Pfhorrest wrote:As someone who is not easily offended, I don't really mind anything in this conversation.
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teenidle
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Re: Today I Learned

Postby teenidle » Mon Jul 22, 2013 5:06 pm UTC

Important life lessons learned while playing The Sims 3: Teenagers can't Flirt with Adults/Young Adults. Huh.

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Re: Today I Learned

Postby Tomlidich the second » Mon Jul 22, 2013 6:29 pm UTC

teenidle wrote:Important life lessons learned while playing The Sims 3: Teenagers can't Flirt with Adults/Young Adults. Huh.


bwaaaah. how exactly did you manage to remind me of a dillemma i had on friday. spooky coincedences are spooky.

anyways, today i learned what its like to hang out with actual NICE people. holy balls man it surprised me alot how nice these people were.
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Re: Today I Learned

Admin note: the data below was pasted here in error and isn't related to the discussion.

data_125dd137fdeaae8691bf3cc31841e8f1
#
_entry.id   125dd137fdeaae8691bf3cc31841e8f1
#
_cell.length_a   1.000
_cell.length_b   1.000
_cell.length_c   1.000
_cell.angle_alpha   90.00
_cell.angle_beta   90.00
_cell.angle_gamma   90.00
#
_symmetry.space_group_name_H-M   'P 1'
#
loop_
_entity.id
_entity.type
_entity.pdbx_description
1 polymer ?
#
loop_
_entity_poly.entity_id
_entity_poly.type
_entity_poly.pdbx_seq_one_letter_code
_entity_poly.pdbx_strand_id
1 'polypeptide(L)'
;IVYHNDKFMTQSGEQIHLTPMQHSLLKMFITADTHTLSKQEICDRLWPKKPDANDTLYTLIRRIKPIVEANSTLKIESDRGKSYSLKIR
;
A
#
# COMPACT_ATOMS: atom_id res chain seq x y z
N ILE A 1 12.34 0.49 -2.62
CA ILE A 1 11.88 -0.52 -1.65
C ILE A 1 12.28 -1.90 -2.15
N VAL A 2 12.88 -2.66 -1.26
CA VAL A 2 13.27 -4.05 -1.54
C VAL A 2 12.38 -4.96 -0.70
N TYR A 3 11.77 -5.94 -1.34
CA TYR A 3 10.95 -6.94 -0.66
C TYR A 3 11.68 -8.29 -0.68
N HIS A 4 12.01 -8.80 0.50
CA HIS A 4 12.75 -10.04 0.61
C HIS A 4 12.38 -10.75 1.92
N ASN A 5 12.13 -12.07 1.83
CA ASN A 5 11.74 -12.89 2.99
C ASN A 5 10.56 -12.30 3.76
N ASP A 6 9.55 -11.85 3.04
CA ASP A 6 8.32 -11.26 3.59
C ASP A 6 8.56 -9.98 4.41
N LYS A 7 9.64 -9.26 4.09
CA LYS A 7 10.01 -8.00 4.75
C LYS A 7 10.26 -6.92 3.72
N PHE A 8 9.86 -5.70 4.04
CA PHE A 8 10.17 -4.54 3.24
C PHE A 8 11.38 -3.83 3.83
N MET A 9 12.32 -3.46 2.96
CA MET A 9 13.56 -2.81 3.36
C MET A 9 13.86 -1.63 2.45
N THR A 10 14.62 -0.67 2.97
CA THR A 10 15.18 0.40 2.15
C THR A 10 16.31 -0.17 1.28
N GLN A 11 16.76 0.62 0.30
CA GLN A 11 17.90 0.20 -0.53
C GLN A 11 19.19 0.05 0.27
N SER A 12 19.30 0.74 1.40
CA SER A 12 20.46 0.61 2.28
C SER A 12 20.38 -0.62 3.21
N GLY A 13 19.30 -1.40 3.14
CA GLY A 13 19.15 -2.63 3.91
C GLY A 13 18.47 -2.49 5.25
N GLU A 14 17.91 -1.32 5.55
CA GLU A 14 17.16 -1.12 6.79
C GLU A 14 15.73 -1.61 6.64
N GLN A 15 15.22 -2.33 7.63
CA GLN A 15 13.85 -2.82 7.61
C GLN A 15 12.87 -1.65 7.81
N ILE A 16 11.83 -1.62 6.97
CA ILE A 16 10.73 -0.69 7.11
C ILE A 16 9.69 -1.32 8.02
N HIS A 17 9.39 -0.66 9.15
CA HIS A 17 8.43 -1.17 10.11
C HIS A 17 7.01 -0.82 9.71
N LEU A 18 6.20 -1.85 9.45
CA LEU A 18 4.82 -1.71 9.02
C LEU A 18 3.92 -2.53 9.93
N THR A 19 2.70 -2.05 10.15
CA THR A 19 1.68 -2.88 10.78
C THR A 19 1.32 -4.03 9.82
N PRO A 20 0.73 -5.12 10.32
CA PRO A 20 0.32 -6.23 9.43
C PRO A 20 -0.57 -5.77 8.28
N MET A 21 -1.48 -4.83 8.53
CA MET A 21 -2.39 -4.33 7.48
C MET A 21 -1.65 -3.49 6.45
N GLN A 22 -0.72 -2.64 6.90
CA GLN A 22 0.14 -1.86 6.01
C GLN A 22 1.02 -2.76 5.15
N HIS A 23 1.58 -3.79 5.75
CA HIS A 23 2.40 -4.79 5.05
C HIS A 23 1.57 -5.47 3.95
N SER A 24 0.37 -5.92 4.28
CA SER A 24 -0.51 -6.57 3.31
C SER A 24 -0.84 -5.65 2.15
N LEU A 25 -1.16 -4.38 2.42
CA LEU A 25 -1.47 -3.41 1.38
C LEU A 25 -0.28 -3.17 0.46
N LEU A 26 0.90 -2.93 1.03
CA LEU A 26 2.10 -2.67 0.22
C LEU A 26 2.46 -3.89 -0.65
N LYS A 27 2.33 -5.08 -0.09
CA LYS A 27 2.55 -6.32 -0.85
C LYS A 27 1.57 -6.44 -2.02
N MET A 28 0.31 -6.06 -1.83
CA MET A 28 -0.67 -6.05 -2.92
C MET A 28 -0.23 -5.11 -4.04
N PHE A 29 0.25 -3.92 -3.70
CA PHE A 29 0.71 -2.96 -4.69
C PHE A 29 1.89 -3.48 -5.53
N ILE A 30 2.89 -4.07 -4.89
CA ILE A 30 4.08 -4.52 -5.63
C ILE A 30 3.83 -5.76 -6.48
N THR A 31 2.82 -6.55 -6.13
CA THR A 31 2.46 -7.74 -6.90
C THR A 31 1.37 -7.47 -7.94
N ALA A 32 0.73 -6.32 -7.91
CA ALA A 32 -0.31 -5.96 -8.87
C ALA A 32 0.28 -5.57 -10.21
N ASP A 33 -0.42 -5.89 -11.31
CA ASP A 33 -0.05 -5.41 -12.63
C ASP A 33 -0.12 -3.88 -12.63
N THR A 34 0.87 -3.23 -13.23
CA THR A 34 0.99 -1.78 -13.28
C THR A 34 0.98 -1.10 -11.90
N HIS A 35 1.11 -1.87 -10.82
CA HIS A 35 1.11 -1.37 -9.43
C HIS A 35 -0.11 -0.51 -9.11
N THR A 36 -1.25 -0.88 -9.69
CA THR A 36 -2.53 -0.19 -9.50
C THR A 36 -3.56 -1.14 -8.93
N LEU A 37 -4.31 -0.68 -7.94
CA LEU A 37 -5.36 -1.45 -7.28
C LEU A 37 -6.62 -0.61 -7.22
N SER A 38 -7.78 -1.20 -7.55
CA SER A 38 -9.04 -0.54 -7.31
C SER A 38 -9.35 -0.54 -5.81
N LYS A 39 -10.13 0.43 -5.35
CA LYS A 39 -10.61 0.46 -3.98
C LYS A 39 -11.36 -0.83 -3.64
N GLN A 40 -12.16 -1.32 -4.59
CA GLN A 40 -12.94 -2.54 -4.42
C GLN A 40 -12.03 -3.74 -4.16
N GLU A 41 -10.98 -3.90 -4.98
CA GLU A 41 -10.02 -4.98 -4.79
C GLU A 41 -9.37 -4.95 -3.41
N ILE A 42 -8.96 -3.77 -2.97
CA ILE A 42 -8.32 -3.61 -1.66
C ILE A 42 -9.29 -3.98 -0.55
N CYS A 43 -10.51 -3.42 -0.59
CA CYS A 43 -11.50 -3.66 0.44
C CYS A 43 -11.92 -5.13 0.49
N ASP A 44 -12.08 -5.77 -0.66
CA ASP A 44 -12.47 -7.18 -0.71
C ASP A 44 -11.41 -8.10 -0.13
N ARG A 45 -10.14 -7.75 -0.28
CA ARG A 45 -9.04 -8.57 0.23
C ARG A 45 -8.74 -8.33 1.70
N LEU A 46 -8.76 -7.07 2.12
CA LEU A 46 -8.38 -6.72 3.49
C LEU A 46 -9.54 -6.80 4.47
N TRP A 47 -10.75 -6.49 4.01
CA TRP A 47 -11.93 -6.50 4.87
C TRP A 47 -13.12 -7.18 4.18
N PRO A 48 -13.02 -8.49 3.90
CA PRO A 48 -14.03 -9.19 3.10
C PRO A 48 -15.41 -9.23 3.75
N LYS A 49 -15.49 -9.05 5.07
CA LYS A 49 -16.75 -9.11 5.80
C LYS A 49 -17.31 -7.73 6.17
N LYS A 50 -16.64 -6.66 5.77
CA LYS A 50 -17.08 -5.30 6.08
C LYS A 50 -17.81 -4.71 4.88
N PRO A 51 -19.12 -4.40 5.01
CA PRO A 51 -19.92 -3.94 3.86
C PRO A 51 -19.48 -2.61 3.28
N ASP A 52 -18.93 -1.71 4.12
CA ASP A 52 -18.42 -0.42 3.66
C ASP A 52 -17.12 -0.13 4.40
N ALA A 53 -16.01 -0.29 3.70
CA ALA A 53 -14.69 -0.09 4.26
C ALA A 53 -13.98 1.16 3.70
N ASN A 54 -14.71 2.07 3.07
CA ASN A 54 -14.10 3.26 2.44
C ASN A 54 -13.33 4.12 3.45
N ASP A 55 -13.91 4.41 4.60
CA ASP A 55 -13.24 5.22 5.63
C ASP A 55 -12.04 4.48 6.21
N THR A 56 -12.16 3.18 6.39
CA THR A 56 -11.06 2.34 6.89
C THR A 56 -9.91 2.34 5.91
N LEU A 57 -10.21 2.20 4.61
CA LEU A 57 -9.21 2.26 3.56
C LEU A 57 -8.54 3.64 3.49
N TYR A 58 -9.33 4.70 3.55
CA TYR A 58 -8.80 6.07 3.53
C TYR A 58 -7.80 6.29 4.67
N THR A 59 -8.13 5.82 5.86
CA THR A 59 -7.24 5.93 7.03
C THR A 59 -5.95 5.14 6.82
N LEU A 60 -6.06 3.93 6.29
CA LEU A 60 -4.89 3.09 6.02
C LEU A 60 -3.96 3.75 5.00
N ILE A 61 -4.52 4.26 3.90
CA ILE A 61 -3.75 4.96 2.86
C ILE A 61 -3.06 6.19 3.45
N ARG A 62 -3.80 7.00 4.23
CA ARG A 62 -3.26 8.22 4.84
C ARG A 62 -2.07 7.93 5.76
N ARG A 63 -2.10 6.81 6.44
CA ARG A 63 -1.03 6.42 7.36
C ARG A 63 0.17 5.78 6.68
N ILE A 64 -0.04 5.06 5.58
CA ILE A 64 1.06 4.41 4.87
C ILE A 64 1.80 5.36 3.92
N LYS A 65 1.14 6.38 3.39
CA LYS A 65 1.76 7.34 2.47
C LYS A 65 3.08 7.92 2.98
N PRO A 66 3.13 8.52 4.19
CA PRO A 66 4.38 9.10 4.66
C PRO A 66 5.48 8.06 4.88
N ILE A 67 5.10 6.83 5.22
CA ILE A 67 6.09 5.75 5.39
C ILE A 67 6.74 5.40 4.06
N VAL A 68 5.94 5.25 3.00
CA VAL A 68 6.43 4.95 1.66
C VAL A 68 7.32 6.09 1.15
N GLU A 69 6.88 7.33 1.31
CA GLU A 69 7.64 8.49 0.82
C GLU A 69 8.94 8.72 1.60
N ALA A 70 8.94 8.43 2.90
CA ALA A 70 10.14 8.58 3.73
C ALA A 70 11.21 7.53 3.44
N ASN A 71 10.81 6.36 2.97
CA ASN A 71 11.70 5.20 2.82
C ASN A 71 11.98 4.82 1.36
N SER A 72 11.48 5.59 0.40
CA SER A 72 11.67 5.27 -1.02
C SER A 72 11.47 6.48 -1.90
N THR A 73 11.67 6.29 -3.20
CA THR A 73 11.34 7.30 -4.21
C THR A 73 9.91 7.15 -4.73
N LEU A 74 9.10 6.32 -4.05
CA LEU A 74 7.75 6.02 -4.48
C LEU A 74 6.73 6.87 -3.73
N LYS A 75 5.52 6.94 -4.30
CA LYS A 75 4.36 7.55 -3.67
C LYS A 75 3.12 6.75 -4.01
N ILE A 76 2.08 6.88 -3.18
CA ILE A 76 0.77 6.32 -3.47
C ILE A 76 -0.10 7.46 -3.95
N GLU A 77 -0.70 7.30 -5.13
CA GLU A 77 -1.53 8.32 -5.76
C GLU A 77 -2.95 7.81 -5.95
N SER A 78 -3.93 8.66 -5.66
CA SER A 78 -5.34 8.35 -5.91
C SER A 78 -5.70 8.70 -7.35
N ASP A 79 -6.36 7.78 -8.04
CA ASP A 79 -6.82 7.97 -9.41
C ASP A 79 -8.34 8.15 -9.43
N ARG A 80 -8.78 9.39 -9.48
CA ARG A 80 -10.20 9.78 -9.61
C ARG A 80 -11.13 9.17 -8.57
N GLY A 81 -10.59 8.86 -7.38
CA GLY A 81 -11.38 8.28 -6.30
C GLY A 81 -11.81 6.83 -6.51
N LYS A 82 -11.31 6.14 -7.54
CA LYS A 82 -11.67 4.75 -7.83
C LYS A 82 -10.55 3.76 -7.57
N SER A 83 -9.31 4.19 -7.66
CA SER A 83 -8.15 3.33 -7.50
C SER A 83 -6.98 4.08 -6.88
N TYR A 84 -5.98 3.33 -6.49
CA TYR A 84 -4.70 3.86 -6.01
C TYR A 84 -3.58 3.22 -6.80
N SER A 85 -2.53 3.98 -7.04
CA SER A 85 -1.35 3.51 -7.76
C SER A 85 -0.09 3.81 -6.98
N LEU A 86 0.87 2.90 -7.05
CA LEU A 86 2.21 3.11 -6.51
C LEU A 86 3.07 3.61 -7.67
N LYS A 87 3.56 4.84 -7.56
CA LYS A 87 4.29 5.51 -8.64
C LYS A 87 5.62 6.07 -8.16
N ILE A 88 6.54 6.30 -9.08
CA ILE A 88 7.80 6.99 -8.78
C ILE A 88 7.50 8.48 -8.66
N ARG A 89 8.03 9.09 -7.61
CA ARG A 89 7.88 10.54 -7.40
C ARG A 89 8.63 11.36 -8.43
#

Postby Thesh » Mon Jul 22, 2013 6:54 pm UTC

Fire Brns wrote:
SlyReaper wrote:TIL: Sharknado is an actual film. I assumed it was a new internet meme.
Yesterday I learned it was made by The Asylum who gave us the mockbuster "Atlantic Rim".


I hate that studio; they are always ripping off movies to try and get people to accidentally buy their stuff. Most recently they released "Jack the Giant Killer". I remember back in the old days when we used to draw and quarter people for that kind of stuff. Kids these days are just too soft, and just let them continue to make this crap.
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Re: Today I Learned

Postby eran_rathan » Wed Jul 24, 2013 12:30 pm UTC

TIL: there is a <shrug> html tag.

that is awesome.
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Re: Today I Learned

Postby teenidle » Wed Jul 24, 2013 12:39 pm UTC

Oh shit I forgot to post this...
Yesterday i learned that my grandparents will say uh-huh and nod even when the have no idea what I'm talking about. Which sort of sucks because they tend to get really angry when they are under the impression that I haven't told them something important.

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Re: Today I Learned

Postby PM 2Ring » Wed Jul 24, 2013 2:25 pm UTC